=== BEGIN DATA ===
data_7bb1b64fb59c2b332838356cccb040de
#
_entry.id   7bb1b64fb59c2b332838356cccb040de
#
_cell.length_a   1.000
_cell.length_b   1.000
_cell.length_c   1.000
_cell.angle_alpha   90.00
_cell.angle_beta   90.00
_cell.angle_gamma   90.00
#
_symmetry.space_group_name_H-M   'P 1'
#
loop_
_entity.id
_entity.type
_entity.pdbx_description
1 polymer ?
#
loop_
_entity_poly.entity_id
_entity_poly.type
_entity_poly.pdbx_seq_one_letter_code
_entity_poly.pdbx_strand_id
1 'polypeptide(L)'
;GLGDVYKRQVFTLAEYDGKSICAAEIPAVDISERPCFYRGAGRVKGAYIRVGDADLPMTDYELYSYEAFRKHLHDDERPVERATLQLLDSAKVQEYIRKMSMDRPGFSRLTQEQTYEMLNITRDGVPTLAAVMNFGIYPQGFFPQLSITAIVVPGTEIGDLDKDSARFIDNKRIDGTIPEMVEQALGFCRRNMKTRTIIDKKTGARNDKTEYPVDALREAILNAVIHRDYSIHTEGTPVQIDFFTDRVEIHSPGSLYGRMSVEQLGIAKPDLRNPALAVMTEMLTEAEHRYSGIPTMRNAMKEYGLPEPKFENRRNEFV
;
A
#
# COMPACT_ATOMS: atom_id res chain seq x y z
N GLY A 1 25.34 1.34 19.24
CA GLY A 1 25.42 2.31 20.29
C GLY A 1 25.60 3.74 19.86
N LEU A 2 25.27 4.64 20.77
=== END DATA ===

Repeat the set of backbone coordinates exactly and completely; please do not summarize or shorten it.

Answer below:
data_7bb1b64fb59c2b332838356cccb040de
#
_entry.id   7bb1b64fb59c2b332838356cccb040de
#
_cell.length_a   1.000
_cell.length_b   1.000
_cell.length_c   1.000
_cell.angle_alpha   90.00
_cell.angle_beta   90.00
_cell.angle_gamma   90.00
#
_symmetry.space_group_name_H-M   'P 1'
#
loop_
_entity.id
_entity.type
_entity.pdbx_description
1 polymer ?
#
loop_
_entity_poly.entity_id
_entity_poly.type
_entity_poly.pdbx_seq_one_letter_code
_entity_poly.pdbx_strand_id
1 'polypeptide(L)'
;GLGDVYKRQVFTLAEYDGKSICAAEIPAVDISERPCFYRGAGRVKGAYIRVGDADLPMTDYELYSYEAFRKHLHDDERPVERATLQLLDSAKVQEYIRKMSMDRPGFSRLTQEQTYEMLNITRDGVPTLAAVMNFGIYPQGFFPQLSITAIVVPGTEIGDLDKDSARFIDNKRIDGTIPEMVEQALGFCRRNMKTRTIIDKKTGARNDKTEYPVDALREAILNAVIHRDYSIHTEGTPVQIDFFTDRVEIHSPGSLYGRMSVEQLGIAKPDLRNPALAVMTEMLTEAEHRYSGIPTMRNAMKEYGLPEPKFENRRNEFV
;
A
#
# COMPACT_ATOMS: atom_id res chain seq x y z
N GLY A 1 25.34 1.34 19.24
CA GLY A 1 25.42 2.31 20.29
C GLY A 1 25.60 3.74 19.86
N LEU A 2 25.27 4.64 20.77